US wholesale sales likely rose at solid pace in May, economists forecast

The Commerce Department reports how much U.S. wholesale businesses adjusted stockpiles in May in response to their sales. The report will be issued at 10 a.m. Eastern on Thursday.

SALES RISING: Economists forecast that sales by wholesale businesses rose 0.7 percent in May, according to a survey by FactSet. The economists didn't forecast changes in stockpiles.

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STOCKPILING BOOSTS GROWTH: Still, rising sales suggests wholesalers will also need to boost their inventories to meet growing demand.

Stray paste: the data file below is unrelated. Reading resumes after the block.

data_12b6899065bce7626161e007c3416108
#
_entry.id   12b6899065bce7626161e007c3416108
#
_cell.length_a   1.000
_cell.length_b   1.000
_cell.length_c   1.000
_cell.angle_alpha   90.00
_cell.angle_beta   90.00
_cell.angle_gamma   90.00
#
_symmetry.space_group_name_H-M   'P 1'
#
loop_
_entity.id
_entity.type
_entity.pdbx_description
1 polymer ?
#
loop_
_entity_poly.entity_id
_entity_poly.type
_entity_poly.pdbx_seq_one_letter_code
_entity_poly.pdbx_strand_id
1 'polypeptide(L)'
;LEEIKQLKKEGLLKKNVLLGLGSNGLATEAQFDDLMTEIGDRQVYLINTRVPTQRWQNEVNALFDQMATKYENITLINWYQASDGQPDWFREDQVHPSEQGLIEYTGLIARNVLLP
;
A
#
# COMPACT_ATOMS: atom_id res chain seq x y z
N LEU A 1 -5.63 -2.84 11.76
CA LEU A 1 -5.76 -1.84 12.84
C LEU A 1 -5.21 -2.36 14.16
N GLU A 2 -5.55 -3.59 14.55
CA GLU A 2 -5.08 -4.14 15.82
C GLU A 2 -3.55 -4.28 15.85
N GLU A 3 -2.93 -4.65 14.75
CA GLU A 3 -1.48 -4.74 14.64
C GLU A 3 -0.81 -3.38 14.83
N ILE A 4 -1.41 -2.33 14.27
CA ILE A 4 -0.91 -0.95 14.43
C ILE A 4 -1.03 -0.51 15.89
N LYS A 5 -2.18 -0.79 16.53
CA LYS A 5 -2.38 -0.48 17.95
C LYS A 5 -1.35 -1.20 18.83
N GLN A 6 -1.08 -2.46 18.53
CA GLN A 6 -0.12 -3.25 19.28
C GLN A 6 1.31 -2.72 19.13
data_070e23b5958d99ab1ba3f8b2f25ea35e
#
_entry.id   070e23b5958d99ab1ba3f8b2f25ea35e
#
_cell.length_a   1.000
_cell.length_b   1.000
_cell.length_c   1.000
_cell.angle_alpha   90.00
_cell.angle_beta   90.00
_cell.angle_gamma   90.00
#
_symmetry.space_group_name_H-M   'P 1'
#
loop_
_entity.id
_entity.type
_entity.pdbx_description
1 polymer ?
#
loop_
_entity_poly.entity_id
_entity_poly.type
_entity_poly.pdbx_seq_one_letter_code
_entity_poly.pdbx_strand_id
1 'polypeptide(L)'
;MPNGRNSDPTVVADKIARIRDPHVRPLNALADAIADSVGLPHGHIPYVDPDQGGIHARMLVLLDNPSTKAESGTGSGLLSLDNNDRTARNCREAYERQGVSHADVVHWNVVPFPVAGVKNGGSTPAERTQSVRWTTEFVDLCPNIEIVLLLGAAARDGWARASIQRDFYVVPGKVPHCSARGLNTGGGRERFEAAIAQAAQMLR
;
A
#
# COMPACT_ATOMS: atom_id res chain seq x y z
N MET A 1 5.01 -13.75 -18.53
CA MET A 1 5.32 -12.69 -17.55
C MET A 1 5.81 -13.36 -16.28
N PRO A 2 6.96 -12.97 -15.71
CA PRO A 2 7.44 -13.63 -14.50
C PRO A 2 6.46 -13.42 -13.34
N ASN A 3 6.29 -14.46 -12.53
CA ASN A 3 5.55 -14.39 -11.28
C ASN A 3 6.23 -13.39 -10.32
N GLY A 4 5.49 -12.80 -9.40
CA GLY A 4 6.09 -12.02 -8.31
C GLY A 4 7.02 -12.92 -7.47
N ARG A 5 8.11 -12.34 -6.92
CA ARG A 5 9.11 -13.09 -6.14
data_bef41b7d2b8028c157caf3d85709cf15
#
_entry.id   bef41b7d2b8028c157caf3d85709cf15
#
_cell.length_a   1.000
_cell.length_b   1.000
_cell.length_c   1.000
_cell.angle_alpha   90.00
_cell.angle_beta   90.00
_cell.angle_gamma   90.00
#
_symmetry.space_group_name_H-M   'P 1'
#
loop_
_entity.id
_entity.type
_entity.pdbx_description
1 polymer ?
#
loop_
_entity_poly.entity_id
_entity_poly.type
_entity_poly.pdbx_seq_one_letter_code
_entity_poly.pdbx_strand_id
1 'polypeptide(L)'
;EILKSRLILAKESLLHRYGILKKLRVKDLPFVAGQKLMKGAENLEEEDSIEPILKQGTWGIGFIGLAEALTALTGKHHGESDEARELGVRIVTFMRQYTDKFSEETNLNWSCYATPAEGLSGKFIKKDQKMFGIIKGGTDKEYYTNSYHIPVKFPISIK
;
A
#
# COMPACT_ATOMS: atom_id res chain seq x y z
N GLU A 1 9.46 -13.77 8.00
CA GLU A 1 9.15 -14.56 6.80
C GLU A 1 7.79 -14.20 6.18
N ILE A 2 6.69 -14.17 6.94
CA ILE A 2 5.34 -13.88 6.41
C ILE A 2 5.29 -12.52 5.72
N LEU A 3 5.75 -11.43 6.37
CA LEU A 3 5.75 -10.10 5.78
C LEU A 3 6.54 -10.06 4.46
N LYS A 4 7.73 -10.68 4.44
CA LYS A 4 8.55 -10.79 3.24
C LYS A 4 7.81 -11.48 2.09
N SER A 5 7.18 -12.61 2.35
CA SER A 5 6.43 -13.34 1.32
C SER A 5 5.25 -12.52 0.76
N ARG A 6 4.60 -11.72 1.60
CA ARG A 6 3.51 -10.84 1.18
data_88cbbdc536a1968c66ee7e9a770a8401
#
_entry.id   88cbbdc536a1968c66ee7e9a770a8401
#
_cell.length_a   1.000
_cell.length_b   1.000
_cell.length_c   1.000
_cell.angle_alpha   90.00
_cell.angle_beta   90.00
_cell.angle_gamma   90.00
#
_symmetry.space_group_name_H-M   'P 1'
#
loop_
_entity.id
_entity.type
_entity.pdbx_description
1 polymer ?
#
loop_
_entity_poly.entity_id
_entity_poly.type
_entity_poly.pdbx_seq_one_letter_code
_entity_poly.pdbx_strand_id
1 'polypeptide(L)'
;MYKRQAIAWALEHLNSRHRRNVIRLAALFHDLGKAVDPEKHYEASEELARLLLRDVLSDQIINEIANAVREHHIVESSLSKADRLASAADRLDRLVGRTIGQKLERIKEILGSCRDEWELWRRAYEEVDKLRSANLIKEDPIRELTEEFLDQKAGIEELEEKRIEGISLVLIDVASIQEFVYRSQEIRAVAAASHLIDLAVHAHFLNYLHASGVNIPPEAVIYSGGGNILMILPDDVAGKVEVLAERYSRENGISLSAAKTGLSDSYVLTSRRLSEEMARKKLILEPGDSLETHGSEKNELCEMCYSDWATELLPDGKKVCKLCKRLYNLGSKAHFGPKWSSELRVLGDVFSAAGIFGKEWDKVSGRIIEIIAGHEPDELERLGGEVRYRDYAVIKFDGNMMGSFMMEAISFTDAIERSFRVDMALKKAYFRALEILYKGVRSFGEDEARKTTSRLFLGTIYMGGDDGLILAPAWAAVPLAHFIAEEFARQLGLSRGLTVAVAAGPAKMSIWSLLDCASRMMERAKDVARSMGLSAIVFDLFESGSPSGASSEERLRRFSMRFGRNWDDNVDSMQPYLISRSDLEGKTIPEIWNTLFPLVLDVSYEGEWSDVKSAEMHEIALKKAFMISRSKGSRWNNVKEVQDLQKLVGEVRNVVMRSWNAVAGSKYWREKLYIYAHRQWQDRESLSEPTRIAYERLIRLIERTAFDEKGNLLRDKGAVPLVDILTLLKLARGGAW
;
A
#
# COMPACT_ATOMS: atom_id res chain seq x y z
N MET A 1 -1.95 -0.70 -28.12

Active restocking by U.S. companies can lift economic growth because it means stronger orders of factory goods, which would boost manufacturing output.

The report due Thursday covers inventories held at the wholesale level. In a later report, the government will detail inventories at the manufacturing and retail levels.

Businesses sharply cut back on restocking in the first three months of the year, a big reason that the economy shrank at a 2.9 percent annual rate. That was the biggest contraction since the first quarter of 2009, in the depths of the recession.

But companies are now restocking their shelves and warehouses at a faster pace, which should boost growth. Wholesale inventories grew 1.1 percent in April. Total inventories rose 0.6 percent that month, the biggest gain in 6 months.

Harsh winter weather in the first quarter shut down factories, disrupted shipping and lowered auto and home sales. Most economists expect warmer weather will help the economy grow again in the second quarter, at about a 2.5 percent to 3 percent annual rate.